Hydrogen is elemental to U.S.-EU green compromise

 (Reuters Breakingviews) – Heated trade tensions could cool if the United States and the European Union make concessions on hydrogen. Washington’s Inflation Reduction Act includes subsidies that could slash the cost of the element’s sustainably produced “green” version by 2030. If the EU can negotiate better access to America’s production chain while attractively managing its future import needs, it could help defuse a wider transatlantic spat.

EU leaders on Friday promised action, but aren’t much nearer to a robust answer to the IRA. Either way, both the United States and the EU want to jump-start domestic production of green hydrogen, to reduce future emissions and to prevent China from dominating an increasingly important global market, as it has for solar panels. Right now, 99% of the near 100 million tonnes of annual commercial hydrogen output comes from old-fashioned fossil fuel energy sources. By 2030, the International Energy Agency envisages over 175 million tonnes of global production, with 35% coming from green hydrogen. This uses zero-carbon renewable electricity to split water via electrolysis, producing the same element but without harmful emissions.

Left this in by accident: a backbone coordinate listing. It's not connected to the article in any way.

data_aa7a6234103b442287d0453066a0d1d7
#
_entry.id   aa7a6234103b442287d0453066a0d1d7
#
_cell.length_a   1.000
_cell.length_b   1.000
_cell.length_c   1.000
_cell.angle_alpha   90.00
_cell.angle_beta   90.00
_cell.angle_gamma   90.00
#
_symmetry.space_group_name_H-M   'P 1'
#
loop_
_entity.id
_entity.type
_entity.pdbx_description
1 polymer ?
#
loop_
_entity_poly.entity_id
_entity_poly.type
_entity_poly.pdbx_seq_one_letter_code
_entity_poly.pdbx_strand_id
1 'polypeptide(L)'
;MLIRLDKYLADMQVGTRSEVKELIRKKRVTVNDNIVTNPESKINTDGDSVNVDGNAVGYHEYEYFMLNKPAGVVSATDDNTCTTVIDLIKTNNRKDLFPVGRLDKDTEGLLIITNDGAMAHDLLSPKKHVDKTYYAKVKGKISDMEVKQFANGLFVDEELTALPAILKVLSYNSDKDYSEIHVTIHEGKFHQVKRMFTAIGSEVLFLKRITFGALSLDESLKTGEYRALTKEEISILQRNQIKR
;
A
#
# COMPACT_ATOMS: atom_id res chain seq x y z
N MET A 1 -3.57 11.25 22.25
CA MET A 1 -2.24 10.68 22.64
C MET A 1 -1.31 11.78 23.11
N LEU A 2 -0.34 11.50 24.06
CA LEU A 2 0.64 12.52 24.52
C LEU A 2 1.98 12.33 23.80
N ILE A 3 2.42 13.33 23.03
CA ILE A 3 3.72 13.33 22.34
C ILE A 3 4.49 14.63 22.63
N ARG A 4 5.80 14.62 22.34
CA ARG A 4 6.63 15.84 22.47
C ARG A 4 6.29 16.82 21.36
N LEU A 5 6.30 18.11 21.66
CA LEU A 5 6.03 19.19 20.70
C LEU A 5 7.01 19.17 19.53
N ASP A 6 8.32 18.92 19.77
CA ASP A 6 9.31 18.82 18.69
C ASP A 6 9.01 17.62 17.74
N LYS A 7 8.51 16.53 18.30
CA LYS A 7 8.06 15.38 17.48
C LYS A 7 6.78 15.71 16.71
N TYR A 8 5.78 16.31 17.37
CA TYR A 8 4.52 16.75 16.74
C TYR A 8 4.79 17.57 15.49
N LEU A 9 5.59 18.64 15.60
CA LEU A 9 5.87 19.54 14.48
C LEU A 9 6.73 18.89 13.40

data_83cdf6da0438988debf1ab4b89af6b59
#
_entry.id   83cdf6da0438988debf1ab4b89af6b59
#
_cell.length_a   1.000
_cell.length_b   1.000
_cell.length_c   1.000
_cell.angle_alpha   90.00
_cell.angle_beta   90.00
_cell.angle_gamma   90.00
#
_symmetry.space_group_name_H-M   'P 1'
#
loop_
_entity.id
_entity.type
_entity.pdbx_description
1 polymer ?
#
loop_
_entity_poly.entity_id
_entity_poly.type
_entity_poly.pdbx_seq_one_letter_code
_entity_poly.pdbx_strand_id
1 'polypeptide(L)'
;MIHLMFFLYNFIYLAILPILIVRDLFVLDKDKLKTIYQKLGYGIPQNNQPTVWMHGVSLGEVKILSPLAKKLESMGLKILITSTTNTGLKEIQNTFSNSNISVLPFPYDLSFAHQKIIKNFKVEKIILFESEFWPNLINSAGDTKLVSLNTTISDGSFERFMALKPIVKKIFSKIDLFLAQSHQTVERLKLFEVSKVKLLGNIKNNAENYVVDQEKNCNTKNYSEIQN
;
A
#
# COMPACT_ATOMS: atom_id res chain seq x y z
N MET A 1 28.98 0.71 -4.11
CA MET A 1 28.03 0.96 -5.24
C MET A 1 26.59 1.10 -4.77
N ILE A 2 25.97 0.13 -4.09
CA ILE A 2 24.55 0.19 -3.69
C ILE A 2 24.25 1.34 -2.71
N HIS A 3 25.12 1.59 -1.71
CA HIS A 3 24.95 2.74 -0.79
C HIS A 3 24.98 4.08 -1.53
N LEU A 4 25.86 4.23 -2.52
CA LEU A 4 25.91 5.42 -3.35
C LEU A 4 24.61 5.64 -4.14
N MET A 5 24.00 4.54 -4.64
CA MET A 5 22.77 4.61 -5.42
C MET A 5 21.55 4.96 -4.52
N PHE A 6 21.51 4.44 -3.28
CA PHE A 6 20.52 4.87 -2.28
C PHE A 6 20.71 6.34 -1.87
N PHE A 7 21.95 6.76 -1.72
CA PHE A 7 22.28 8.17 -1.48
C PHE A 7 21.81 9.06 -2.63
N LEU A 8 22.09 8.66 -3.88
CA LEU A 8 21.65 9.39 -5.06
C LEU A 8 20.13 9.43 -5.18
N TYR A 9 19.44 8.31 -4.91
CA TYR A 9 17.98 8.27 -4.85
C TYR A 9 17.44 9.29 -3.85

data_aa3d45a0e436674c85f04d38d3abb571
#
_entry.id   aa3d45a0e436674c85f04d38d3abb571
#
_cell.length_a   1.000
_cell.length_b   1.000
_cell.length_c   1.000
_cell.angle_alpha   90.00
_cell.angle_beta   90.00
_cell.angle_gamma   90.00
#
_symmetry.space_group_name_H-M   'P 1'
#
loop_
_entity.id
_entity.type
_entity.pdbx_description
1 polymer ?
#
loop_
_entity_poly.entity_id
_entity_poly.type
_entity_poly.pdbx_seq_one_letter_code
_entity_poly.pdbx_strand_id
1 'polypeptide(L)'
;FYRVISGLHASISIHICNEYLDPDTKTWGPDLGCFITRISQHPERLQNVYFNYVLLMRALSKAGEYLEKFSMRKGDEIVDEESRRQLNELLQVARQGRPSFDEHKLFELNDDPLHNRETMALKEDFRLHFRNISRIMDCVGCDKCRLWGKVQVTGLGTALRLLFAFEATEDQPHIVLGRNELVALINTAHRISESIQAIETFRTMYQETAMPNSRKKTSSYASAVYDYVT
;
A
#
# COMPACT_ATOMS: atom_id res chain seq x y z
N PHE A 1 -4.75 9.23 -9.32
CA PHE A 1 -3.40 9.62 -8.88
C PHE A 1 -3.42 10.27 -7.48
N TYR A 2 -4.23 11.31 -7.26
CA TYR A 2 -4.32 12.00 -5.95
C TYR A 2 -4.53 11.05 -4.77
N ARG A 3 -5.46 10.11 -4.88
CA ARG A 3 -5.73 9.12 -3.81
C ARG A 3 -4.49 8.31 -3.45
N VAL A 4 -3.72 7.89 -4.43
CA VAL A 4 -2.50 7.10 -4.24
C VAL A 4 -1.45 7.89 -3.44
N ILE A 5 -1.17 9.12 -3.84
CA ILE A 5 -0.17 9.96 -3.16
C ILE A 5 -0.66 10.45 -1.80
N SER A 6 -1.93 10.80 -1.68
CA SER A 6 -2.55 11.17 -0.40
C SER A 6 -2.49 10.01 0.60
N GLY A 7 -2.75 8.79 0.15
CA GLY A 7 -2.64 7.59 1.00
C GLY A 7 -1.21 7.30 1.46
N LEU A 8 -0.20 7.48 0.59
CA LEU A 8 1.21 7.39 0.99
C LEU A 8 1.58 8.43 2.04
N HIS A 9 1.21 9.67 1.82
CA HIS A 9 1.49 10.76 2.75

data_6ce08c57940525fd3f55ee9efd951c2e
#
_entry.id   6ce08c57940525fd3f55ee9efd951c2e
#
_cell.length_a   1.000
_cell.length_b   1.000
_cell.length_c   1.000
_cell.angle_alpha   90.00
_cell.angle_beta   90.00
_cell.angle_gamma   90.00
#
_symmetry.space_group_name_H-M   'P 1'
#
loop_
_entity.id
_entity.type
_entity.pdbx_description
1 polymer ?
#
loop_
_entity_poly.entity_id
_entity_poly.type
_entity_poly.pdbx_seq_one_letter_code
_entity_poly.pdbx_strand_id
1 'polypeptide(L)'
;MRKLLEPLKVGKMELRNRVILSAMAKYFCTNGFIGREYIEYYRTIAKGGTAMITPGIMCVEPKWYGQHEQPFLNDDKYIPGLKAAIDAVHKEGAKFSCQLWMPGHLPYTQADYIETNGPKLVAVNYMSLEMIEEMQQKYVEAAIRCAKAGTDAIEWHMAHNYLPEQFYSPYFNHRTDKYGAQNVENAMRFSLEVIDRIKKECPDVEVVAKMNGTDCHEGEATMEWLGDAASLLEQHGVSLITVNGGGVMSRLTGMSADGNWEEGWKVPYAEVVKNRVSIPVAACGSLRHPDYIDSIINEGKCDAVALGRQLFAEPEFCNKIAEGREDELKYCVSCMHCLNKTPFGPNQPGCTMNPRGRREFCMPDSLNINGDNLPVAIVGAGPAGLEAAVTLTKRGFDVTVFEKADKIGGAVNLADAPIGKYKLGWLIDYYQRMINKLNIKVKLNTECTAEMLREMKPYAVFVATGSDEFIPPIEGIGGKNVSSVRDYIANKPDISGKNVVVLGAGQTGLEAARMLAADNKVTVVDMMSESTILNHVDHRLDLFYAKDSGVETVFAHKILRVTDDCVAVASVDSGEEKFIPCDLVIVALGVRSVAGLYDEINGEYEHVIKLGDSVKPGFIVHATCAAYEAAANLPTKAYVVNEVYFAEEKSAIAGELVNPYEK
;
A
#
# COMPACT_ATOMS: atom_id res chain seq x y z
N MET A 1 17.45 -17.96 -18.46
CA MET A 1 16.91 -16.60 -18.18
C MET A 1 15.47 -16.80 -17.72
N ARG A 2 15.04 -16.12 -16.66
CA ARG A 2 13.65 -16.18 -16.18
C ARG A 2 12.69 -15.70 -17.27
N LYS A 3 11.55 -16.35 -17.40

Both Europe and the United States understand the role green hydrogen can play in decarbonising tricky areas like heavy industry and steelmaking. That’s why Europe has made it a centrepiece of a new range of “important projects” subsidies. Yet Europe needs to import the same amount again as the 10 million tonnes it aims to produce domestically by 2030. This opens the door for a bargain: if the United States will help EU manufacturers contribute a wider range of parts and machinery to the supply chain, Europe could reciprocate by providing a ready market for the end product.

Europe needs a solution to keep its big companies from simply relocating factories and capital across the Atlantic to tap the full range of American benefits. The future market for electrolysers and other environmentally friendly gear will be huge, given the anticipated demand. The U.S. incentive to cooperate is more strategic. Easing tensions with Brussels would smooth diplomatic relations and prime a wealthy market full of customers. Because hydrogen is a future industry more than a current source of jobs and growth, both sides can make concessions and claim victory at the same time.

With the war in Ukraine and China’s rise as a global competitor, the United States and the EU have more incentives than ever to remain on friendly economic terms. A deal on hydrogen could be the breath of fresh air that strained trade relations need.

Reuters Graphics
Reuters Graphics

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